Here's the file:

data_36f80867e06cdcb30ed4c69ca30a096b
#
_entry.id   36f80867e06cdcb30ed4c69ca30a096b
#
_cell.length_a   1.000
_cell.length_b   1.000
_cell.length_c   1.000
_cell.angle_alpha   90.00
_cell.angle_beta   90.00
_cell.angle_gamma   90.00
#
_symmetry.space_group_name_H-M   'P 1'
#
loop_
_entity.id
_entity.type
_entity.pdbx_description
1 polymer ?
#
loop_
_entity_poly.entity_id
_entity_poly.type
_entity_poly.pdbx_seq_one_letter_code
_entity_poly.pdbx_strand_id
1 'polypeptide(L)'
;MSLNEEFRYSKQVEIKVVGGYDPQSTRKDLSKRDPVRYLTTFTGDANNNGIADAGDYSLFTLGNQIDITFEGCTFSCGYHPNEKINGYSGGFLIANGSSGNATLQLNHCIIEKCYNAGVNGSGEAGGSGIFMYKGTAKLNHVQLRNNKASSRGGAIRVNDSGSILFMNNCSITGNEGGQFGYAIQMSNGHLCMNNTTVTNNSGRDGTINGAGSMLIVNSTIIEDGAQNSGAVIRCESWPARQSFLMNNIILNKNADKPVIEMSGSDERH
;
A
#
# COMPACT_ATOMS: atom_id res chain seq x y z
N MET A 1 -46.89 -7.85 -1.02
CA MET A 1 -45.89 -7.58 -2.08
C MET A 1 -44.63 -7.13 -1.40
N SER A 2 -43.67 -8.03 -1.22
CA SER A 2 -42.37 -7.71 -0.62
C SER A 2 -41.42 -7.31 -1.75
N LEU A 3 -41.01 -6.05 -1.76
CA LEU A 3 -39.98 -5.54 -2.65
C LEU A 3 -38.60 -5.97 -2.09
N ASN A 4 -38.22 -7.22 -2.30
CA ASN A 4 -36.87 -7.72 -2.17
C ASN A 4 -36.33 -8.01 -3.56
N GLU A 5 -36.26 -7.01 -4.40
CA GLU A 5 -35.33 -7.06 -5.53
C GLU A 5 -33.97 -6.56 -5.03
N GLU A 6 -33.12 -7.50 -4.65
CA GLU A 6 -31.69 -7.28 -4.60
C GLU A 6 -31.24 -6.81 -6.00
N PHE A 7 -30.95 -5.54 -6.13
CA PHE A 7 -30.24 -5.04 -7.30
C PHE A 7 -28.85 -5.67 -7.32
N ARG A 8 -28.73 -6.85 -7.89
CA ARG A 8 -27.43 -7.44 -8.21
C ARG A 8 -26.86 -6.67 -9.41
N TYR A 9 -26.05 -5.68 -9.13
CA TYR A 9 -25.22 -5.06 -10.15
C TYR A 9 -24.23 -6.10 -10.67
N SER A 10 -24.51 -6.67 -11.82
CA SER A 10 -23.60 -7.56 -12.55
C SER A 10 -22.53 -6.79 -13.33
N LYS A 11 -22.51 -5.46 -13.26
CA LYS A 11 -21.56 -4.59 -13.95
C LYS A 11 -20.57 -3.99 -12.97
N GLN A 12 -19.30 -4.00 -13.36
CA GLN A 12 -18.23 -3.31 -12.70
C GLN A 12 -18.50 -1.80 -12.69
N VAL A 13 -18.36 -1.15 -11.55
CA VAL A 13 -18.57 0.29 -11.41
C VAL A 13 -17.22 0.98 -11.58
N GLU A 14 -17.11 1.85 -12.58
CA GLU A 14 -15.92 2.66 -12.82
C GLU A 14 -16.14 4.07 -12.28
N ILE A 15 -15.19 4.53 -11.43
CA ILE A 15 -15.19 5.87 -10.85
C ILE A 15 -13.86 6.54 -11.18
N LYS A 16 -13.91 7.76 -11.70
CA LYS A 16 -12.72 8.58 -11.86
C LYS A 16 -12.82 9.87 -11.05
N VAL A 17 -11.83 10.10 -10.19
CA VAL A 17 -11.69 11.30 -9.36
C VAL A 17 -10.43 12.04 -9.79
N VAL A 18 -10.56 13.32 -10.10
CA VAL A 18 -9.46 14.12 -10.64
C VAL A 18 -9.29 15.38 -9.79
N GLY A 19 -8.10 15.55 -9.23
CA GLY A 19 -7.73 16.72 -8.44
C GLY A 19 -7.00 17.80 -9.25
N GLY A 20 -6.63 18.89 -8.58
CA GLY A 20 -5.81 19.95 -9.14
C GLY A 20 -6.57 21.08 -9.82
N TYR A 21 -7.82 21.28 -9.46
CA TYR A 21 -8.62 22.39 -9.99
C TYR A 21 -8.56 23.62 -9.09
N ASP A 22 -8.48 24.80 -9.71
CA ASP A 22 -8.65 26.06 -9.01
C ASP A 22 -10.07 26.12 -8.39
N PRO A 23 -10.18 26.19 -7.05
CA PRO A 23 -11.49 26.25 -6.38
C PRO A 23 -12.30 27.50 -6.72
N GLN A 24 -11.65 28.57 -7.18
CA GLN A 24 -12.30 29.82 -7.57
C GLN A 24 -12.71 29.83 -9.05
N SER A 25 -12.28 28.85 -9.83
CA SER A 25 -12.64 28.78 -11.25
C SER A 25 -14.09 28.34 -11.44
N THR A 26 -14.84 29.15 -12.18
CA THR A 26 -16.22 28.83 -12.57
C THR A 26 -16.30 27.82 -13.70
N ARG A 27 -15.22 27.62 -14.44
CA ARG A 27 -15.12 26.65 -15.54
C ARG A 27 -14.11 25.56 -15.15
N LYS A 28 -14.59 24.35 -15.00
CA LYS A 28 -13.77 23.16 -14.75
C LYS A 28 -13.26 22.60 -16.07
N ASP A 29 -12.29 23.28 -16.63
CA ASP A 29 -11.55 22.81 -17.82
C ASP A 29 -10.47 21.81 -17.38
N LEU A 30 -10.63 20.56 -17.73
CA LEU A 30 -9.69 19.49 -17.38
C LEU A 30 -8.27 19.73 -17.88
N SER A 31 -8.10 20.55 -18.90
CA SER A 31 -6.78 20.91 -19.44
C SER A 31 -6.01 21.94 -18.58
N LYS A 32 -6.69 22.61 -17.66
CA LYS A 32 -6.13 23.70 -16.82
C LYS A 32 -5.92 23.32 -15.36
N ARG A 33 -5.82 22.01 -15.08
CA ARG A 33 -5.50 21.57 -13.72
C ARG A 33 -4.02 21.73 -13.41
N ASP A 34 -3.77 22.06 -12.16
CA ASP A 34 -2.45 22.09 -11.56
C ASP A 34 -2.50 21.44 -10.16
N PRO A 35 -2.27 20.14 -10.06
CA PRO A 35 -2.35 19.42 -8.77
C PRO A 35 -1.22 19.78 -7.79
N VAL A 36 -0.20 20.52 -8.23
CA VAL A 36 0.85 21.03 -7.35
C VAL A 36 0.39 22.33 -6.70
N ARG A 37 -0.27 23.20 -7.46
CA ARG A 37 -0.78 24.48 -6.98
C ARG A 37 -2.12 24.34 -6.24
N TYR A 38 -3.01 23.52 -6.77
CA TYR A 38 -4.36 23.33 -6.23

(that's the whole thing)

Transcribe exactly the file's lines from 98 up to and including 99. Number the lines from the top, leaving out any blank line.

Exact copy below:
CA PRO A 23 -11.49 26.25 -6.38
C PRO A 23 -12.30 27.50 -6.72